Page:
Voldemort is a distributed data store that is designed as a key-value store used by LinkedIn for high-scalability storage. It is named after the fictional Harry Potter villain Lord Voldemort.
Voldemort is still under development. It is neither an object database, nor a relational database. It does not try to satisfy arbitrary relations and the ACID properties, but rather is a big, distributed, fault-tolerant, persistent hash table. A 2012 study comparing systems for storing APM monitoring data reported that Voldemort, Cassandra, and HBase offered linear scalability in most cases, with Voldemort having the lowest latency and Cassandra having the highest throughput.
In the parlance of Eric Brewer’s CAP theorem, Voldemort is an AP type system.
Voldemort offers a number of advantages over other databases: 
- It combines in-memory caching with the storage system so that a separate caching tier is not required (instead the storage system itself is just fast)
- It is possible to emulate the storage layer, as it is completely mockable. This makes the development and the unit testing easy, as it can be done against a throw-away in-memory storage system without the need for a real cluster or real storage system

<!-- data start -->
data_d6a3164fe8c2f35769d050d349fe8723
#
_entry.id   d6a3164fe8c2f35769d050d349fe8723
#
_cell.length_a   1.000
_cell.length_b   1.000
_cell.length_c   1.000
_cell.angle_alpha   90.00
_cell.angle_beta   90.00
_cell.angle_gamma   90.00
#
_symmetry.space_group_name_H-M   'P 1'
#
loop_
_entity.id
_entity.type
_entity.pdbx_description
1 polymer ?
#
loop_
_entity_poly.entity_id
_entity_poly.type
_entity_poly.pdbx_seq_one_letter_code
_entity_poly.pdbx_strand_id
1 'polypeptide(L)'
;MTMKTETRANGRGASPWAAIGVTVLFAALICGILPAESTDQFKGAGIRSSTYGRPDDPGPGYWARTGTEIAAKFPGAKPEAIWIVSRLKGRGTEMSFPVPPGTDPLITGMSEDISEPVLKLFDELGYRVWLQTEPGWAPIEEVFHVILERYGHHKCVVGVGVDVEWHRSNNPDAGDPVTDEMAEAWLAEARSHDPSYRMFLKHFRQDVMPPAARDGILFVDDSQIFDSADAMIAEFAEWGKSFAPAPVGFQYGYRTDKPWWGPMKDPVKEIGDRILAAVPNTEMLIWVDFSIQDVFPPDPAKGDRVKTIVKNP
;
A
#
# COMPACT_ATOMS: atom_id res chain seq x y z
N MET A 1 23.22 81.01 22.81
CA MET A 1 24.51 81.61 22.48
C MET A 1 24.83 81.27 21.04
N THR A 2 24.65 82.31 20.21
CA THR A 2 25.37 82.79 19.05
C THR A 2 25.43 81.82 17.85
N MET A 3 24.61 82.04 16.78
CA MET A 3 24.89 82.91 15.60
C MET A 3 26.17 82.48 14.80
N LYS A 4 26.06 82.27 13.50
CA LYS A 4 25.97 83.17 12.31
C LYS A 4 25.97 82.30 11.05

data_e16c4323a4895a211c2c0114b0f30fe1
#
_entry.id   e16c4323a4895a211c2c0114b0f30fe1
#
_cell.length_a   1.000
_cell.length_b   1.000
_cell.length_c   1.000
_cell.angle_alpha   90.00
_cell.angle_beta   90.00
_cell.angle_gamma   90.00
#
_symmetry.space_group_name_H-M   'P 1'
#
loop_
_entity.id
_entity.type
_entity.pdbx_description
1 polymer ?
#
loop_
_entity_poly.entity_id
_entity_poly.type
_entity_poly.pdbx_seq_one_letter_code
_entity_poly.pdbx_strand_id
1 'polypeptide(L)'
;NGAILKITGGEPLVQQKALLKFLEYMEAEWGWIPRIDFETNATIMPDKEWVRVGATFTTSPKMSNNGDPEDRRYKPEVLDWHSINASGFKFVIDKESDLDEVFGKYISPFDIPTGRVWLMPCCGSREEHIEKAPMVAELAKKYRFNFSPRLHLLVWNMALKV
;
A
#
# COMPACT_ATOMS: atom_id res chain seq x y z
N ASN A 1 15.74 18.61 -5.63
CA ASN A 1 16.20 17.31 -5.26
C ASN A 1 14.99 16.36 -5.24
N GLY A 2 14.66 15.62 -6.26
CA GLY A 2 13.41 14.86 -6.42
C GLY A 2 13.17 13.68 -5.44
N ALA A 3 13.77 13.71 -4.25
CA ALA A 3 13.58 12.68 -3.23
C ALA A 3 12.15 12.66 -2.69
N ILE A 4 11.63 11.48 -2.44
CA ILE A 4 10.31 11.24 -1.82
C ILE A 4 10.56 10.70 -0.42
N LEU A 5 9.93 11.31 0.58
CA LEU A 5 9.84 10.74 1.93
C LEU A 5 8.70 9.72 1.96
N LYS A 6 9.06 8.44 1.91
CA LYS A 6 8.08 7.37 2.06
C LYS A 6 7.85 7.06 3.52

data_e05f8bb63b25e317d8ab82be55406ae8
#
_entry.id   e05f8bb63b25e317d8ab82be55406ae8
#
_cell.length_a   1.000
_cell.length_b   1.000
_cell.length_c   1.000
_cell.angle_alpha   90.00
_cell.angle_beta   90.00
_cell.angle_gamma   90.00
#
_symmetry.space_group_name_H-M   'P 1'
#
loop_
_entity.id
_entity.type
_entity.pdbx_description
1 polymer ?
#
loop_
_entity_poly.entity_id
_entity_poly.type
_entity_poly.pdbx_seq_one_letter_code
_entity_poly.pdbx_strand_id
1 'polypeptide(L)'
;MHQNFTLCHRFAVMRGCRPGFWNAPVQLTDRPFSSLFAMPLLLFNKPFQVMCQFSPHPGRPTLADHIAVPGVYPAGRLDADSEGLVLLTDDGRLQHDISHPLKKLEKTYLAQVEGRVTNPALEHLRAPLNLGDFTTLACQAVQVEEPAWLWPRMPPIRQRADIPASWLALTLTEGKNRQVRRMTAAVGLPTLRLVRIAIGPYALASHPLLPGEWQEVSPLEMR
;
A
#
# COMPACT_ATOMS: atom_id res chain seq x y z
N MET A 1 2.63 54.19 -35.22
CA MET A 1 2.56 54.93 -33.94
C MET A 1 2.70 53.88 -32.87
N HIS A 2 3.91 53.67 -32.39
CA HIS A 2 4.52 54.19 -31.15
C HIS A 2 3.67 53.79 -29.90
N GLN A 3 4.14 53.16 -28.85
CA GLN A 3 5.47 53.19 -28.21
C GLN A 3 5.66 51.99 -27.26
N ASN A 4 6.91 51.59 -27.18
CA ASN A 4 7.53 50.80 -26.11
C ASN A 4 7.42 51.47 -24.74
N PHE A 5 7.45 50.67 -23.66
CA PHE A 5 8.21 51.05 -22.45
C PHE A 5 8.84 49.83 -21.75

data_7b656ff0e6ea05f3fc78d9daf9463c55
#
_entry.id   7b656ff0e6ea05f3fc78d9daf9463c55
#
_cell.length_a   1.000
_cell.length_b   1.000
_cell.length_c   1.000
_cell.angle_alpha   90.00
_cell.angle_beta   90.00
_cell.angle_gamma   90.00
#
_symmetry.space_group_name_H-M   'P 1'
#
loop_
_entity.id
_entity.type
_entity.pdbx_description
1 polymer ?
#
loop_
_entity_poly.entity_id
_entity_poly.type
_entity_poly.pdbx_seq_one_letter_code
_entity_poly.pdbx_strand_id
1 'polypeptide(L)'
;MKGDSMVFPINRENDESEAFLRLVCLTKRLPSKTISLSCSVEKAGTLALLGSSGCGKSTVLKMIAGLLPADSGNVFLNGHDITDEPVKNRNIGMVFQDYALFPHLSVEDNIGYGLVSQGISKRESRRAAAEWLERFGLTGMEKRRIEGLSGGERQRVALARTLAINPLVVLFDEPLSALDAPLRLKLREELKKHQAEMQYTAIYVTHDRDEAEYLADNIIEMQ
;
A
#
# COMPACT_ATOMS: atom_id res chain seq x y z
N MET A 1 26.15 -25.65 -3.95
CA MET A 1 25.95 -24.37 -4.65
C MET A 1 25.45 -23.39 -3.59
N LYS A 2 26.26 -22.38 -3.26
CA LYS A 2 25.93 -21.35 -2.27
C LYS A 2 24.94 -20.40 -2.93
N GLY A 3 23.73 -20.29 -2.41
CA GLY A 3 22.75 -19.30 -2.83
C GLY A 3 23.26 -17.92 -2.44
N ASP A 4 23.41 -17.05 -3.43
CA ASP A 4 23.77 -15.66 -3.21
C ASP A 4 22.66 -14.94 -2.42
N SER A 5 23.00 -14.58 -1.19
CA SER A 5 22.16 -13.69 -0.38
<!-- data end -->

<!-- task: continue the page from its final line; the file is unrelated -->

- Reads and writes scale horizontally
- Simple API: The API decides data replication and placement and accommodates a wide range of application-specific strategies
- Transparent data partitioning: This allows for cluster expansion without rebalancing all data
The Voldemort distributed data store has following properties:
- Data placement: Support for pluggable data placement strategies exists to support things like distribution across data centers that are far apart.
- Data replication: The data is automatically replicated over a large number of servers.
- Data partitioning: The data is automatically partitioned so that the server contains only a subset of the total data
- Good single node performance: 10-20k operations per second can occur depending on the machines, the network, the disk system, and the data replication factor
- Node independence: Each node is independent of other nodes with no central point of failure or coordination
- Pluggable serialization: This allows rich keys and values including lists and tuples with named fields, as well as the integration with common serialisation frameworks. Examples for these frameworks are Avro, Java Serialization, Protocol Buffers, and Thrift
- Transparent failures: Server failures are handled transparently so that the user doesn't see such problems
- Versioning: The data items are versioned to maximize data integrity in case of failure without compromising availability of the system
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